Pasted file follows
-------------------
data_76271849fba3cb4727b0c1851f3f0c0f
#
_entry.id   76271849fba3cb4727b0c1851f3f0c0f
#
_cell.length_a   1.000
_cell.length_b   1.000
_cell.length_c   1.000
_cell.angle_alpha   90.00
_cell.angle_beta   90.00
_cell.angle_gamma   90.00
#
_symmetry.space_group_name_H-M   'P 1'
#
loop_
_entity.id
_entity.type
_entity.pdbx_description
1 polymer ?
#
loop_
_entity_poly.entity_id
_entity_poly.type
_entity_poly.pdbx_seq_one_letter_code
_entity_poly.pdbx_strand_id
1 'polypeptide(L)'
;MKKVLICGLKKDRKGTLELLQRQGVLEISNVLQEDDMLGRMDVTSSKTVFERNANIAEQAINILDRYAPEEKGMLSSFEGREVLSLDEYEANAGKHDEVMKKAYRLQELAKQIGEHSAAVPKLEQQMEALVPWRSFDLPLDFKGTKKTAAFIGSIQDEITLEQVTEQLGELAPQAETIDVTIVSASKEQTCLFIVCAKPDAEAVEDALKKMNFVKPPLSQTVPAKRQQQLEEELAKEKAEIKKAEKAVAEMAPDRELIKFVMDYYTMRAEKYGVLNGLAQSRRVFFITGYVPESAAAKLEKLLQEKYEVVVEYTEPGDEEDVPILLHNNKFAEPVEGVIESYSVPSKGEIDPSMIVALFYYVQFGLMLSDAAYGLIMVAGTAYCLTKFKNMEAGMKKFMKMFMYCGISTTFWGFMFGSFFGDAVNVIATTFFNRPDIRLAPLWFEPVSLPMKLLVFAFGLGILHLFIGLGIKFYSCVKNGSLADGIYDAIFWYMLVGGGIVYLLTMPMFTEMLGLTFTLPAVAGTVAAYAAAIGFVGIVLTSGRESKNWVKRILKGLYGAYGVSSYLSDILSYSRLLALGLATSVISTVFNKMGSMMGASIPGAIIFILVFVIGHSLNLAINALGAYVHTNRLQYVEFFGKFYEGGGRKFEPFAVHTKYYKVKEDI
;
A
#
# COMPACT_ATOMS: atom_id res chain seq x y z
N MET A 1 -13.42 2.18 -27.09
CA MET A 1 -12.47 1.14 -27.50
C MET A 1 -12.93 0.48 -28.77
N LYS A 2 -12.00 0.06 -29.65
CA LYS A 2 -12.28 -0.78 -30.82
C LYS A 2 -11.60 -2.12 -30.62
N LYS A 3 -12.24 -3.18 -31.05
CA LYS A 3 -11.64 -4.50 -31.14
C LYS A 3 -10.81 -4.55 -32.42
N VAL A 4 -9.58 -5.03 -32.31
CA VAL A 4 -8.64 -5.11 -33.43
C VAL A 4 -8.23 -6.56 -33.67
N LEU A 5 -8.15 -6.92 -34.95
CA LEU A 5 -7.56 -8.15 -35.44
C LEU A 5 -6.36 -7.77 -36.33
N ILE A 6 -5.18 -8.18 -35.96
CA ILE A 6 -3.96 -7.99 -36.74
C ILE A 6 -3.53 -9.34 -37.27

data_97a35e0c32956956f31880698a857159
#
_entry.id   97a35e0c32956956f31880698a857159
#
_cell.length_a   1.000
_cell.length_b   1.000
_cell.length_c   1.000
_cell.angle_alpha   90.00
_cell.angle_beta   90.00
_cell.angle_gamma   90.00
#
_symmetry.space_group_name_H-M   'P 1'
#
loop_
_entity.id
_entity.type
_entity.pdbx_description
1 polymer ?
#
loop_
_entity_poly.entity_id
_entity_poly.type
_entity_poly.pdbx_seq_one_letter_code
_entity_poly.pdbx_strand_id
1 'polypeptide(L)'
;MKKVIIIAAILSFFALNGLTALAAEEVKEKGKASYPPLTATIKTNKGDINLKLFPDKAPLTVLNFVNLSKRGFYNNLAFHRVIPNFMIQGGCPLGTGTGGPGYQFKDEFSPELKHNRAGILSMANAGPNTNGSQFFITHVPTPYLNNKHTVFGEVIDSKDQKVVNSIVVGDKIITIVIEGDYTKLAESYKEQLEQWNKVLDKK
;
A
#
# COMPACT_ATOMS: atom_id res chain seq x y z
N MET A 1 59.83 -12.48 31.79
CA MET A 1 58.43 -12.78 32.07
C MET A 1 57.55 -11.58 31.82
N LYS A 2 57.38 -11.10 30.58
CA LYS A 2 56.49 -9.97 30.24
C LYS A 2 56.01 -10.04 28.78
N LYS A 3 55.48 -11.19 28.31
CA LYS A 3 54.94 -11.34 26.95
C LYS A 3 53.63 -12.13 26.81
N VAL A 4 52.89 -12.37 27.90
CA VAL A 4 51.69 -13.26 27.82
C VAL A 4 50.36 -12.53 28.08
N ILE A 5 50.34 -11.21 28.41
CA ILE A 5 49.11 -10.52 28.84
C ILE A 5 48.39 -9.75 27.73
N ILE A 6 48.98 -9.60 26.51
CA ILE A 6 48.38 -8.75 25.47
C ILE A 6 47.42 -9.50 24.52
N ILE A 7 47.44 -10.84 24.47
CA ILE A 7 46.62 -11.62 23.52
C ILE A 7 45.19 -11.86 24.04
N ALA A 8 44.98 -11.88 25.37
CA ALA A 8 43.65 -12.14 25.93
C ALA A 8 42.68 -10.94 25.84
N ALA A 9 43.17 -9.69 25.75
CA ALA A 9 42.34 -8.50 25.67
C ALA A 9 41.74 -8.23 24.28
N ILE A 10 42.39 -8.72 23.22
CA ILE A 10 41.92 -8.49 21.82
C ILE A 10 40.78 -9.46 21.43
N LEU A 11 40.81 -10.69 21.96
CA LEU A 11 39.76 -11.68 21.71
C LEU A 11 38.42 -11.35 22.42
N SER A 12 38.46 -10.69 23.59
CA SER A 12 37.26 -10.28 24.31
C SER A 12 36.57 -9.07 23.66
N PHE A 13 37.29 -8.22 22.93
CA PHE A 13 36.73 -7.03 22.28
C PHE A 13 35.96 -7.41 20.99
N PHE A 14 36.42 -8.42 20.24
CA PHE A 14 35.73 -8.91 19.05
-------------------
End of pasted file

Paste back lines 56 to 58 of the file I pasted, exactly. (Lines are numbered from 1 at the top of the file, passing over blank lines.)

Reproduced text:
_cell.angle_alpha   90.00
_cell.angle_beta   90.00
_cell.angle_gamma   90.00